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432 Phil. 131


[ Administrative Case No. 5054, May 28, 2002 ]




This is an administrative complaint filed on 21 April 1999 by Soledad Nuñez, a septuagenarian represented by her attorney-in-fact Ananias B. Co, Jr., seeking the disbarment of respondent Atty. Romulo Ricafort on the ground of grave misconduct.

From the documents submitted by the complainant, it appears that sometime in October 1982 she authorized respondent to sell her two parcels of land located in Legazpi City for P40,000. She agreed to give respondent 10 percent of the price as commission. Respondent succeeded in selling the lots, but despite complainant’s repeated demands, he did not turn over to her the proceeds of the sale. This forced complainant to file against respondent and his wife an action for a sum of money before the Regional Trial Court of Quezon City. The case was docketed as Civil Case No. Q-93-15052.

For his failure to file an answer, respondent was declared in default and complainant was required to present ex-parte her evidence. On 29 September 1993, the court rendered its decision (Annex “C” of the Complaint) ordering respondent herein to pay complainant the sum of P16,000 as principal obligation, with interest thereon at the legal rate from the date of the commencement of the action, i.e., 8 March 1993, until it is fully paid, and to pay the costs of suit.

Respondent and his wife appealed from the decision to the Court of Appeals. However, the appeal was dismissed for failure to pay the required docket fee within the reglementary period despite notice.

On 23 October 1995 complainant filed in Civil Case No. Q-93-15052 a motion for the issuance of an alias writ of execution, which the court granted on 30 October 1995. The next day, the alias writ of execution was issued (Annex “B” of Complaint). It appears that only a partial satisfaction of the P16,000 judgment was made, leaving P13,800 thereof unsatisfied. In payment for the latter, respondent issued four postdated checks drawn against his account in China Banking Corporation, Legazpi City.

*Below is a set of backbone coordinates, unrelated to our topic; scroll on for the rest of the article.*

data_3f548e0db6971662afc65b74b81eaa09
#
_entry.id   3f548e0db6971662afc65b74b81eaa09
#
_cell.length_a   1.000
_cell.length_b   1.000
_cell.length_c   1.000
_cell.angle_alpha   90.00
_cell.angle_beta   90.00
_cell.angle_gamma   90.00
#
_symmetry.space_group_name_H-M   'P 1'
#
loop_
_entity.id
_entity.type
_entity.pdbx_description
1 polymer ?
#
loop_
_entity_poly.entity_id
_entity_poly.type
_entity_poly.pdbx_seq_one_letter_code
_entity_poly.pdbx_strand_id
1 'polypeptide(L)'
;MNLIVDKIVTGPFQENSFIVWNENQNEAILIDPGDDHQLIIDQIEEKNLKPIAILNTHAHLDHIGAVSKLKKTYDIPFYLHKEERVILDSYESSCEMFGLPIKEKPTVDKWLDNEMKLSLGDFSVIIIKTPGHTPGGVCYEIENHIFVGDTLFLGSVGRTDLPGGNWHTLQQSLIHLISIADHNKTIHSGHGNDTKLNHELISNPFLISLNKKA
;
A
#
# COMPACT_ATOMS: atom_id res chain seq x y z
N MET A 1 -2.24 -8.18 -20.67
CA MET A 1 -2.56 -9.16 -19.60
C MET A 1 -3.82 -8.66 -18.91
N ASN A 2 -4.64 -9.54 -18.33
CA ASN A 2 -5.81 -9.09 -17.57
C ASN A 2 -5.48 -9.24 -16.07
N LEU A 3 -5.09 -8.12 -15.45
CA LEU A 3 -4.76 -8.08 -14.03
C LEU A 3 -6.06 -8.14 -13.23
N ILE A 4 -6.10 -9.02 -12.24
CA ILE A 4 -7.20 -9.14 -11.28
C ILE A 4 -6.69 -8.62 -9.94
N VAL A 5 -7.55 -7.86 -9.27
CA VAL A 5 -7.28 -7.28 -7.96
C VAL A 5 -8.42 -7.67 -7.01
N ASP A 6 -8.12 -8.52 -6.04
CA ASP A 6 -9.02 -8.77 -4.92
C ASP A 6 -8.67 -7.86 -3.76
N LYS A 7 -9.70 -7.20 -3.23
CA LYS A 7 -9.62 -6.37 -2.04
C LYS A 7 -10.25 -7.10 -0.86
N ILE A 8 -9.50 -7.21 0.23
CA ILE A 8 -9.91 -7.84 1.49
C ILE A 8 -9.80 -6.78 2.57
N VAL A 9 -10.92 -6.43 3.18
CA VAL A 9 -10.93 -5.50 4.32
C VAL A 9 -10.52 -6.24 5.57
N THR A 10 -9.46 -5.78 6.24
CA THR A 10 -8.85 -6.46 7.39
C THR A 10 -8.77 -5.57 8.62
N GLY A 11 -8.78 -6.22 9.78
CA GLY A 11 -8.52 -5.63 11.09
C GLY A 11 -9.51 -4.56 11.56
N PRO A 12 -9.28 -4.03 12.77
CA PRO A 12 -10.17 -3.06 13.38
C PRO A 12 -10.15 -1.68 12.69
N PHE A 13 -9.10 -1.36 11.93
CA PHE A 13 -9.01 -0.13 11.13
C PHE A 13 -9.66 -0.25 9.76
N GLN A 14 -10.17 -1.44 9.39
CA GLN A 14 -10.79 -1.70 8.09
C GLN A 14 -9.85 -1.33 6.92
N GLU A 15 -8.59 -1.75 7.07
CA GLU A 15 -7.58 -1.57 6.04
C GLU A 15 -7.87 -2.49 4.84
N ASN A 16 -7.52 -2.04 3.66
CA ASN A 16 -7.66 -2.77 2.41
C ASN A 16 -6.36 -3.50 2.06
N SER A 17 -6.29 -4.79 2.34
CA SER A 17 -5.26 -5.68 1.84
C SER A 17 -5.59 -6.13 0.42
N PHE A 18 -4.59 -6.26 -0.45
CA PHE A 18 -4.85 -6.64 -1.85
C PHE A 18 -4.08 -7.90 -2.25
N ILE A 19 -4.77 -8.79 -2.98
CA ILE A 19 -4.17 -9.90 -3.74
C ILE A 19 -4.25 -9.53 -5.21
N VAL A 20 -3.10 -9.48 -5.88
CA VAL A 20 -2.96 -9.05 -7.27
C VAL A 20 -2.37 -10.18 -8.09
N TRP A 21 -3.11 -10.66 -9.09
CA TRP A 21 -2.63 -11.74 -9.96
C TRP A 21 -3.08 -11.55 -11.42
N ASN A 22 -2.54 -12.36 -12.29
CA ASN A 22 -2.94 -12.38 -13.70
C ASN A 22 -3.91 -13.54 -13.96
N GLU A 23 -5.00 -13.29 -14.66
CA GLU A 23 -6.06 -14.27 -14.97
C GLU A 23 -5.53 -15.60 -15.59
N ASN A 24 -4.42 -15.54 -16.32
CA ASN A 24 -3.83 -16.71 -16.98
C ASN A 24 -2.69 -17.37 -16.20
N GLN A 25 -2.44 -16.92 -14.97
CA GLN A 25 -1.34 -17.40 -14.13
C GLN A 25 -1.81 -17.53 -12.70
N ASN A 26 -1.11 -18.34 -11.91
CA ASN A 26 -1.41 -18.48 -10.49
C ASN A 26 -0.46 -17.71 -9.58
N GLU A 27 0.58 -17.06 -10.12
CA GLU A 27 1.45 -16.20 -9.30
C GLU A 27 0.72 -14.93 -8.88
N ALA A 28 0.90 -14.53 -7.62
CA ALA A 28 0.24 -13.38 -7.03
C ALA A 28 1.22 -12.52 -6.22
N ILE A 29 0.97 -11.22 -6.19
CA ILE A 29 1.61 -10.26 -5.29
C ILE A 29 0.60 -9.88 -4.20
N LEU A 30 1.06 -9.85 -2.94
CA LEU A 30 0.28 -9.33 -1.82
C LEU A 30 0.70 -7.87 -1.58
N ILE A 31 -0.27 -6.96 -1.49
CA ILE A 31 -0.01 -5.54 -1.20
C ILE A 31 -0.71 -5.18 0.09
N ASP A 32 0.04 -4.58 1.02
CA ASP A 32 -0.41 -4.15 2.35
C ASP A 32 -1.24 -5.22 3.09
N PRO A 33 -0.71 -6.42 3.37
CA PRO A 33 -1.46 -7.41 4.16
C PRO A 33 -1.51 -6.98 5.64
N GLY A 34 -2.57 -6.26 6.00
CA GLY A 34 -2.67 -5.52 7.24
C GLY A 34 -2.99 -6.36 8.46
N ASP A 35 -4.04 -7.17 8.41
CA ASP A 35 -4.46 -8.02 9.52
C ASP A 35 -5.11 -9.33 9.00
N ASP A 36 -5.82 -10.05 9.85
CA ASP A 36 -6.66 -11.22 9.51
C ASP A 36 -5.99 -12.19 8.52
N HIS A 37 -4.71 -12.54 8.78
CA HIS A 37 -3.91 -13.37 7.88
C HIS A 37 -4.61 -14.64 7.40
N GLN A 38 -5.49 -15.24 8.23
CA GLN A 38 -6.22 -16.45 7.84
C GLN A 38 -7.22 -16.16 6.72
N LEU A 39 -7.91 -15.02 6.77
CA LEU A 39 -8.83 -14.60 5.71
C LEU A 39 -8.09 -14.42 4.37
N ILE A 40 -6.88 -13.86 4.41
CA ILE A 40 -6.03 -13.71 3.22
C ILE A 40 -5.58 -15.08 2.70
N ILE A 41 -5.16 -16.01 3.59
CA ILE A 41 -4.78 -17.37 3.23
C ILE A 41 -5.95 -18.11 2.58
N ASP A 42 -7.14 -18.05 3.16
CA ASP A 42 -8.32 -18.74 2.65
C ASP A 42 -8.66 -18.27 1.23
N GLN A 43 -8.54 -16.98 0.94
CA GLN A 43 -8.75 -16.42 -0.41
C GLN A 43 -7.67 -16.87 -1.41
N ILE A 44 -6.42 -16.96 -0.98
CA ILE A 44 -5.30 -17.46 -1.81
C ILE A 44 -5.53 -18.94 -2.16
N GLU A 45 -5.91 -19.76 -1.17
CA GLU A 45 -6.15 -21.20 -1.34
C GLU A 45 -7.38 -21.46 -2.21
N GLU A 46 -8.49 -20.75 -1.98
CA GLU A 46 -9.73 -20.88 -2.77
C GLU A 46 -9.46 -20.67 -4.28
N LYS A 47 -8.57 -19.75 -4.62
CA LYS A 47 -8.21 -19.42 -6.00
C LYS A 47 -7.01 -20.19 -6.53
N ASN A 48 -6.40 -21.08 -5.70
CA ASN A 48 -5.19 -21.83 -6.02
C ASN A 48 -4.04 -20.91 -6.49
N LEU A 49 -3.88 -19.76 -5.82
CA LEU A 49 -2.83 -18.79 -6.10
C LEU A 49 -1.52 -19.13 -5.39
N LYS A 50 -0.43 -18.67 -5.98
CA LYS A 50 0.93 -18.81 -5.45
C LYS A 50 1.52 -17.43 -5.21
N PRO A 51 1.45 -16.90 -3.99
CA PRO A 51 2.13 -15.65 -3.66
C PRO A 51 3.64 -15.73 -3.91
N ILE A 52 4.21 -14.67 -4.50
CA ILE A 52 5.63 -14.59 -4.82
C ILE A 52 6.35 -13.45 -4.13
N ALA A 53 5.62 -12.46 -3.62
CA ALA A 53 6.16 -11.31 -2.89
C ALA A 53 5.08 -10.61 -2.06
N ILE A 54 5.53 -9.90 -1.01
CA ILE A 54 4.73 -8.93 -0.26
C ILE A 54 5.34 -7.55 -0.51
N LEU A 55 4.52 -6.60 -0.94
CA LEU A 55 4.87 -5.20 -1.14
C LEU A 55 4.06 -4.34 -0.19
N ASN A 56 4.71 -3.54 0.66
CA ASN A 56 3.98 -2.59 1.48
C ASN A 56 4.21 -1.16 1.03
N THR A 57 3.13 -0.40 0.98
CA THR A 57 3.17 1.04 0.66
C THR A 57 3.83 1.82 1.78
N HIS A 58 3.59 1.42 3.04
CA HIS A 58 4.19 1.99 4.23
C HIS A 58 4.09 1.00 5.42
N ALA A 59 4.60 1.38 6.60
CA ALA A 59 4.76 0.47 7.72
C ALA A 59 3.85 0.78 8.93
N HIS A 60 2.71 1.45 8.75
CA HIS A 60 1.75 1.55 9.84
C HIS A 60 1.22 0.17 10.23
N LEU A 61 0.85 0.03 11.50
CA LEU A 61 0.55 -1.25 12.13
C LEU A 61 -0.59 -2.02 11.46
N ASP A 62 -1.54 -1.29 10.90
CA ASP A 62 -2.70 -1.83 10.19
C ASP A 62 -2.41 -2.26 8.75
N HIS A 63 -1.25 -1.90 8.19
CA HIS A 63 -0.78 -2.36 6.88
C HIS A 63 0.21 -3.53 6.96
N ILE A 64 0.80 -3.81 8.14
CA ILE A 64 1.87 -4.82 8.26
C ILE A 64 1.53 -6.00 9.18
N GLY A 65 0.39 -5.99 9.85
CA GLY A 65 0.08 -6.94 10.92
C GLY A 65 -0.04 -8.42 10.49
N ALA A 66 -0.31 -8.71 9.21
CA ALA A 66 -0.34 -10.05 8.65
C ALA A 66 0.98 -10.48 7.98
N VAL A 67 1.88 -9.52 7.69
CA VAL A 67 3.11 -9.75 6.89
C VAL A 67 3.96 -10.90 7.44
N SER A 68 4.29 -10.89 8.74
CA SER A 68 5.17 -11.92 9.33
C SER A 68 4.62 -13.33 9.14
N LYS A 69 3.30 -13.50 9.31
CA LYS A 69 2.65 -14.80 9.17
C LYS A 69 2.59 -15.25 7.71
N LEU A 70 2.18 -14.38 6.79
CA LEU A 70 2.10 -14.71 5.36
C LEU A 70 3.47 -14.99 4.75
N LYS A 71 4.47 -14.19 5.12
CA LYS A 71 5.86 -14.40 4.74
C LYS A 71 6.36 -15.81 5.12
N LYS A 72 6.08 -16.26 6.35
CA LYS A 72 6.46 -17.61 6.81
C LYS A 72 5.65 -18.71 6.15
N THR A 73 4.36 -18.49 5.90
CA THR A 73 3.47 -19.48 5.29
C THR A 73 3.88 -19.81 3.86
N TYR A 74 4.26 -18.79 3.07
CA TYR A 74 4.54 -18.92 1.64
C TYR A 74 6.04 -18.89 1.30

Upon presentment, however, the checks were dishonored because the account against which they were drawn was closed (Annexes “D” and “E” of Complaint). Demands for respondent to make good the checks fell on deaf ears, thus forcing complainant to file four criminal complaints for violation of B.P. Blg. 22 before the Metropolitan Trial Court of Quezon City (Annexes “F,” “G,” “H” and “I” of the Complaint).

In the “Joint Affidavit” of respondent and his wife filed with the Office of the Prosecutor, Quezon City, respondent admitted having drawn and issued said four postdated checks in favor of complainant. Allegedly believing in good faith that said checks had already been encashed by complainant, he subsequently closed his checking account in China Banking Corporation, Legazpi City, from which said four checks were drawn. He was not notified that the checks were dishonored. Had he been notified, he would have made the necessary arrangements with the bank.

We required respondent to comment on the complaint. But he never did despite our favorable action on his three motions for extension of time to file the comment. His failure to do so compelled complainant to file on 10 March 2000 a motion to cite respondent in contempt on the ground that his strategy to file piecemeal motions for extension of time to submit the comment “smacks of a delaying tactic scheme that is unworthy of a member of the bar and a law dean.”

In our resolution of 14 June 2000, we noted the motion for contempt; considered respondent to have waived the filing of a comment; and referred this case to the Integrated Bar of the Philippine (IBP) for investigation, report and recommendation or decision within ninety days from notice of the resolution.

In her Report and Recommendation dated 12 September 2000, Investigating Commissioner Atty. Milagros V. San Juan concluded that respondent had no intention to “honor” the money judgment against him in Civil Case No. Q-93-15052 as can be gleaned from his (1) issuance of postdated checks; (2) closing of the account against which said checks were drawn; and (3) continued failure to make good the amounts of the checks. She then recommends that respondent be declared “guilty of misconduct in his dealings with complainant” and be suspended from the practice of law for at least one year and pay the amount of the checks issued to the complainant.

In its Resolution No. XV-2001-244 of 27 October 2001, the Board of Governors of the IBP approved and adopted Atty. San Juan’s Report and Recommendation.

We concur with the findings of the Investigating Commissioner, as adopted and approved by the Board of Governors of the IBP, that respondent Atty. Romulo Ricafort is guilty of grave misconduct in his dealings with complainant. Indeed, the record shows respondent’s grave misconduct and notorious dishonesty.